Kid Won’t Poop on the Potty? Don’t Be So Surprised!

Potty training my three-year-old daughter was going great until I realized: she hadn’t gone poop on the potty (or anywhere) for almost three days. Cue the concern – this is a girl who usually goes every day like clockwork.

I immediately changed my tune from potty enthusiast to poop cheerleader (oh, the glamour of parenting!). But it didn’t make much difference. Like so many kiddos, she just wasn’t comfortable doing that yet. No matter she was peeing in the potty like a pro after about a day of wearing undies. She told me she’s afraid to go poop on the potty (yes, we are still struggling with this).

I shouldn’t be surprised. It’s very common for kids to have poop issues when potty training. But I didn’t have this challenge with my son, and I didn’t anticipate that my tenacious and hyper-verbal daughter would be a kid who’d rather hold it (to the point of discomfort) than go in the potty. So it’s been a real learning experience. I am by no means an expert, but here’s what I’ve discovered about kids and poop training thus far:

  • A lot of kids find going poop on the potty really scary and need some time to feel OK with it. After all, it’s a major change, after years of going in the comfort, safety, and privacy of a diaper – to doing it on a cold, plastic potty!
  • Be aware of the amount of pressure you are putting on your child to master this. It could really backfire and then you’ll have a kid who’s holding it, which can cause a whole set of new issues (ones that require medical attention!).
  • It’s ok to let your child put on a diaper or Pull-Up to go poop. In fact, if your little is showing any reluctance about going #2, you’ll want to head off any constipation issues by diapering to make sure your child goes poop on schedule. This does not mean your child will never be poop trained. Or that you are a potty training failure. It just means your child needs some time to get used to using the potty. Trust that s/he will do it when ready.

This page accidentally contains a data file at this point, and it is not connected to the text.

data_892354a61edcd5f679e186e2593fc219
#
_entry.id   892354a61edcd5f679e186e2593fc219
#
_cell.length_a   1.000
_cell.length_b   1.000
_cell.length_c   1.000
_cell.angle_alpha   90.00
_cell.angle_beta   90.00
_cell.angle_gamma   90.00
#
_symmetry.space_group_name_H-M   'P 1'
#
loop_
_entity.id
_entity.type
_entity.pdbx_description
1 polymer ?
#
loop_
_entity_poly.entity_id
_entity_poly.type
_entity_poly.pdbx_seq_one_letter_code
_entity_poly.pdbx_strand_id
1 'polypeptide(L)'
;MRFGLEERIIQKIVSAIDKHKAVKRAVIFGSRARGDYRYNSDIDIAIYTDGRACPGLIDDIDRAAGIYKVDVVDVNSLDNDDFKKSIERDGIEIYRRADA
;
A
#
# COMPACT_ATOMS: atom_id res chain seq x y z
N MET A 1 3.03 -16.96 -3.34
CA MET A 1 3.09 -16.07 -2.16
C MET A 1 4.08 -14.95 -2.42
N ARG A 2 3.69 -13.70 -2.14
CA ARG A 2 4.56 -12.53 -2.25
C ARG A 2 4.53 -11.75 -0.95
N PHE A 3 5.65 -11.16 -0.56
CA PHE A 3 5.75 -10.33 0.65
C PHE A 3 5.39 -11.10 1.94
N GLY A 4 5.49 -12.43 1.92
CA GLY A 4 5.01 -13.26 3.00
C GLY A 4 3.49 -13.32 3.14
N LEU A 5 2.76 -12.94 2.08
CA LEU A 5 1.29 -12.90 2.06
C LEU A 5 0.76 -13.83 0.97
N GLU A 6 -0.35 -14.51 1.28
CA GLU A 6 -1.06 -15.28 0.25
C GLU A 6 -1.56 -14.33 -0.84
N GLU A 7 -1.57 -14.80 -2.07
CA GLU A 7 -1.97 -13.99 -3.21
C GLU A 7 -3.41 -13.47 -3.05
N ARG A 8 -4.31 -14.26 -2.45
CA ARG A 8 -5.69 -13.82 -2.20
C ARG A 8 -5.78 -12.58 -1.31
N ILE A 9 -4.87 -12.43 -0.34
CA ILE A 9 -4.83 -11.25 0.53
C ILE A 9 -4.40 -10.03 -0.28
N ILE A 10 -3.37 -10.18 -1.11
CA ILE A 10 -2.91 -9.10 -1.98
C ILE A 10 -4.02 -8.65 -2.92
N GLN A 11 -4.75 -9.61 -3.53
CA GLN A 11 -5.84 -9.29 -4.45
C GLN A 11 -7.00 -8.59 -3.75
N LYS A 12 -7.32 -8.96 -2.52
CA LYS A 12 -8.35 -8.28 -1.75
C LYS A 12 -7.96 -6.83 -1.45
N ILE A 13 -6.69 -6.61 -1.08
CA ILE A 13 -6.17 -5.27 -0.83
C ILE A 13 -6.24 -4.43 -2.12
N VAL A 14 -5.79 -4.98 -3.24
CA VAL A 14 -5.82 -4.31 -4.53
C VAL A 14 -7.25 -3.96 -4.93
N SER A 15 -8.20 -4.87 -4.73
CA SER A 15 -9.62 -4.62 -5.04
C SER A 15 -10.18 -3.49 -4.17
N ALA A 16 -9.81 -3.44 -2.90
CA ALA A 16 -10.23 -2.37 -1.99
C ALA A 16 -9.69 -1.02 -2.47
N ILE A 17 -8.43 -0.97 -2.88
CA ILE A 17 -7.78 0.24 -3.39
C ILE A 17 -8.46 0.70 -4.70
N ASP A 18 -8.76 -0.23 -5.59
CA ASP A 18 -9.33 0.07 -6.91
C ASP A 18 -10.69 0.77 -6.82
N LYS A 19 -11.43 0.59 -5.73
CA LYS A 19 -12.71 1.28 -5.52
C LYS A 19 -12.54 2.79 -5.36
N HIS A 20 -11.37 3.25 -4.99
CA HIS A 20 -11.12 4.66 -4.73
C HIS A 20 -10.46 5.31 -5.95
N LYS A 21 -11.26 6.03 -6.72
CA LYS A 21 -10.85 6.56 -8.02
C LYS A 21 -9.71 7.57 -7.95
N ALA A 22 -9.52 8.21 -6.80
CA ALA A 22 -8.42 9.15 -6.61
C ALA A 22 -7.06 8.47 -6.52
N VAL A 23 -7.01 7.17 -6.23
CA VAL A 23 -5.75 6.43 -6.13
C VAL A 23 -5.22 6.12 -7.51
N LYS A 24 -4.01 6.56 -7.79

• If you’re like me and you start panicking a little, you’ll start offering bribes and ever-bigger incentives to entice your child to poop on the potty. These are their own form of pressure and may or may not help.
  • When your child is straining to go on the big potty, put a sturdy step stool under his feet. It can provide the resistance he needs to bear down and make pooping happen!
  • Increasing the fruits, veggies, and fiber-rich foods in your little’s diet to help your child go regularly is a smart move. Prune and pear juice is helpful too.
  • The longer your child holds it the harder it becomes for her to go. And if it hurts when she finally goes, she might be reluctant to go the next time. It’s best to avoid getting into this vicious cycle.
  • That said, try not to stress. The bigger of a deal you make this, the more stress everyone is going to feel. And we all know that’s not going to help any kid get more comfortable doing something they’re already not feeling good about.
  • Some parents swear by adding the natural fiber supplement Culturelle Kids Regularity Gentle-Go Formula to their kiddos’ applesauce or yogurt. We’ve only just started using it, so I can’t vouch for its effectiveness. Do check it out if you’re worried that your little needs more fiber.

Is your little one afraid to go poop on the potty? Have you experienced any other big potty training issues?

About Katie Quirk Dunyon

I'm a married mom of two living in Seattle, WA. I have a seven-year-old little boy, a first grader! He's a fairly reserved kid and all about Legos and building sets. I also have a little girl who turned three at the end of February. She's a tiny thing but a big ham; we call her our clown. They're a lot of work but also a ton of fun. I love to eat, cook, and run (in that order). But at the end of the day, give me a spot on the couch and a little bit of TV or a good book, I'm done!
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